We slowly walked through her immense house and she showed me where each item had disappeared from. I carried around a notebook and took the occasional note, but mostly I just listened to Mrs. Matilda prattle on in breathless gasps as we climbed up and down her countless stairs.
Her house was crowded with a mixture of rare antiques and pricelessly ancient furniture. The large rooms were so packed with baubles that the walls seemed to close in on me. Original paintings adorned every wall and sparkling trinkets filled every available surface. All-in-all, the effect was so overwhelming that I soon suffered from eye strain.
I felt nothing out of the ordinary, though, as we walked; not an evil presence, nor anything else for that matter. I experienced no cold chills or irrational feelings of dread, and I was soon confident her nocturnal intruder was of the human variety, not the paranormal.
Mrs. Matilda remained calm throughout the entire tour, leaving no doubt in my mind that she was clearly still sharp as a tack. Her tranquil demeanor cracked, though, when we descended to the dining room and she opened a cupboard in the polished mahogany sideboard. She’d been about to show me where an antique plate (“that Abraham Lincoln ate a chicken potpie from”) had been displayed.
“Eek!” she let out a shriek from where she knelt, and I jumped in surprise. I bumped into her massive backside and almost sent her sprawling headfirst into the empty cabinet.
“It’s gone!” she screamed, her tight gray curls bobbling on her head like fat little caterpillars and her three round chins quivered with righteous indignation.
“What’s gone?” I asked as I struggled to help her to her feet.
“My mother’s platinum urn,” she cried as she pointed to a lace doily on the bottom shelf of the cupboard. “I kept it right there with the missing plate hanging above it. Now they’re both gone!”
I sat her down at the table and went to get her something to drink. After opening several kitchen cabinets and still not finding any glasses, I tried the pantry door. There at eye level, near the front of a prominent shelf, was a crystal decanter with a glass tumbler upended on the stopper. I opened the bottle, noting there was no dust on it, and gave a sniff. It appeared that Mrs. Matilda’s drink of choice was bourbon.
I returned to the table with the bottle and quickly poured her a hefty slug. She tossed it to the back of her throat in one well practiced gesture. I wondered if drinking bourbon before noon was a common part of her day; it would certainly explain her loneliness.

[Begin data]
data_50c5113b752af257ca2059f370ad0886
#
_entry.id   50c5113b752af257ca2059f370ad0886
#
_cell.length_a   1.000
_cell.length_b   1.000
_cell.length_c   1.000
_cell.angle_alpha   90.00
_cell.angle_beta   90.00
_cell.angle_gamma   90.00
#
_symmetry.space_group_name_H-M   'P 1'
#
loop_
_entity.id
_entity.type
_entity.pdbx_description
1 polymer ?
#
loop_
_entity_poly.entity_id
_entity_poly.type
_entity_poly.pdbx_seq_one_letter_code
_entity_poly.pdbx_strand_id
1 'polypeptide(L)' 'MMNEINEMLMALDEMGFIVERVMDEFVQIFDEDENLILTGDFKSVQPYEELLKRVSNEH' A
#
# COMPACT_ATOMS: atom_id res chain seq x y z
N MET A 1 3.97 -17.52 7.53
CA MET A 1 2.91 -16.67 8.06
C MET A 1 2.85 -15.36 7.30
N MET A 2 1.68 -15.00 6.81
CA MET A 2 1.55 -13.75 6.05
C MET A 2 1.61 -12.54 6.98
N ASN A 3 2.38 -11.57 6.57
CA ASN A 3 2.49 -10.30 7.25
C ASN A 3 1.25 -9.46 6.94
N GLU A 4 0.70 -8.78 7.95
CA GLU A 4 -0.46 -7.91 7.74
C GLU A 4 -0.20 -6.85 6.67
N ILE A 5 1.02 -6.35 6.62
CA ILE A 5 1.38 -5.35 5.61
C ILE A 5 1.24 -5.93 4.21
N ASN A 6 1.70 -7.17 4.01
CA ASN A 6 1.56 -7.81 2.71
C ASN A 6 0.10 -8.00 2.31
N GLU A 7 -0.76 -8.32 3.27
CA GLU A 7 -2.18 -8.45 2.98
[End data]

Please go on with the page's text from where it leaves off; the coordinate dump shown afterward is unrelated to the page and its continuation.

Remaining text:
We sat together at her glossy dining room table, and at my insistence Mrs. Matilda began describing all of her missing pieces. I sketched in my notebook as she talked; my hand keeping pace with her quick details. I didn’t stop drawing until the four items met Mrs. Matilda’s approval. I labeled the page “Inventory” before closing the notebook.
“Do you think my house is haunted?” she asked me in a querulous voice. Her beady eyes were magnified behind her thick glasses and they searched mine for reassurance.
I bit my lower lip and shook my head truthfully. The case had an all-too-real air of humanity to it that a poltergeist couldn’t lend. However, I didn’t want to frighten her further so I quietly suggested she call the police.
She dismissed the idea with a wave of her dimpled hand, reminding me that she had done just that a few weeks earlier after the first item disappeared. Officer Jackson had filed a report and laughed at her suggestion that a poltergeist was the culprit.
My own first conclusion was to think the culprit was the same burglar who was responsible for the recent break-ins around the neighborhood. So, I encouraged her to tell me why she thought it was a poltergeist. She answered me with a list, ticking the points off on her stubby fingers as she spoke.
“1) The doors and windows are always locked and there’s no sign of forced entry. 2) It always happens when I’m alone. And 3) I hear floorboards squeaking, and once I even saw a shadow crossing my bedroom ceiling in the middle of the night.”
She’d more than adequately answered all of my questions and I reluctantly made my farewells. I glanced back at her from the doorway; never a lonelier figure had I ever seen. She sat alone at her formal table set for twelve--- her only company the bottle of bourbon, of which she slowly poured a second shot.
I saw myself out, and guiltily hoped nothing would happen to her before I could solve her poltergeist problem. I worried about the “poltergeist;” just because he hadn’t harmed her before, didn’t mean he wouldn’t in the future. I hated leaving her all alone but was unwilling to act as her bodyguard and protect her at night until the issue was resolved.
I had no idea how to stop her thieving nocturnal presence, nor about Ms. Gertie’s dilemma over Mrs. Matilda’s constant physical presence. I was so deep in thought on my way home that it took me second to realize someone was calling my name.